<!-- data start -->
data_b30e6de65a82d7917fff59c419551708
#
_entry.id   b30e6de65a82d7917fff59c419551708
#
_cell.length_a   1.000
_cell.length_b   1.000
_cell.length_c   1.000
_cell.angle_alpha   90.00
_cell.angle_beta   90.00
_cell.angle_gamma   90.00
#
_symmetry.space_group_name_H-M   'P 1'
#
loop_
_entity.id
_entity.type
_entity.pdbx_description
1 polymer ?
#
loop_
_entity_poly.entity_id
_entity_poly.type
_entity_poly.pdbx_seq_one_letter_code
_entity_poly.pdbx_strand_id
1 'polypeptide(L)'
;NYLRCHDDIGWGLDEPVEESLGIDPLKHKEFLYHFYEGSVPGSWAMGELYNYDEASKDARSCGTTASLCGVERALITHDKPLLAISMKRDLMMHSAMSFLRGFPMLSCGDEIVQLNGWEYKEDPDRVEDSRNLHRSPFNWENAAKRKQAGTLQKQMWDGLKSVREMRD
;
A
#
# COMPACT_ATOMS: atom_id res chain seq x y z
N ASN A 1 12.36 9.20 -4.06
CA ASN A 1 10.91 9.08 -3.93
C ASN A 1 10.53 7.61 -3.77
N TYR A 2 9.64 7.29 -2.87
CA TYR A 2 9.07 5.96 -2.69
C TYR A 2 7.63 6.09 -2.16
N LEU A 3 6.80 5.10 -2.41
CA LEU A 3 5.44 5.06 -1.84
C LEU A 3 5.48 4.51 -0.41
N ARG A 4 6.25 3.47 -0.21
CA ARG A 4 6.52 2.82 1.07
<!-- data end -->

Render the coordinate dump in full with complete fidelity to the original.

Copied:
data_b30e6de65a82d7917fff59c419551708
#
_entry.id   b30e6de65a82d7917fff59c419551708
#
_cell.length_a   1.000
_cell.length_b   1.000
_cell.length_c   1.000
_cell.angle_alpha   90.00
_cell.angle_beta   90.00
_cell.angle_gamma   90.00
#
_symmetry.space_group_name_H-M   'P 1'
#
loop_
_entity.id
_entity.type
_entity.pdbx_description
1 polymer ?
#
loop_
_entity_poly.entity_id
_entity_poly.type
_entity_poly.pdbx_seq_one_letter_code
_entity_poly.pdbx_strand_id
1 'polypeptide(L)'
;NYLRCHDDIGWGLDEPVEESLGIDPLKHKEFLYHFYEGSVPGSWAMGELYNYDEASKDARSCGTTASLCGVERALITHDKPLLAISMKRDLMMHSAMSFLRGFPMLSCGDEIVQLNGWEYKEDPDRVEDSRNLHRSPFNWENAAKRKQAGTLQKQMWDGLKSVREMRD
;
A
#
# COMPACT_ATOMS: atom_id res chain seq x y z
N ASN A 1 12.36 9.20 -4.06
CA ASN A 1 10.91 9.08 -3.93
C ASN A 1 10.53 7.61 -3.77
N TYR A 2 9.64 7.29 -2.87
CA TYR A 2 9.07 5.96 -2.69
C TYR A 2 7.63 6.09 -2.16
N LEU A 3 6.80 5.10 -2.41
CA LEU A 3 5.44 5.06 -1.84
C LEU A 3 5.48 4.51 -0.41
N ARG A 4 6.25 3.47 -0.21
CA ARG A 4 6.52 2.82 1.07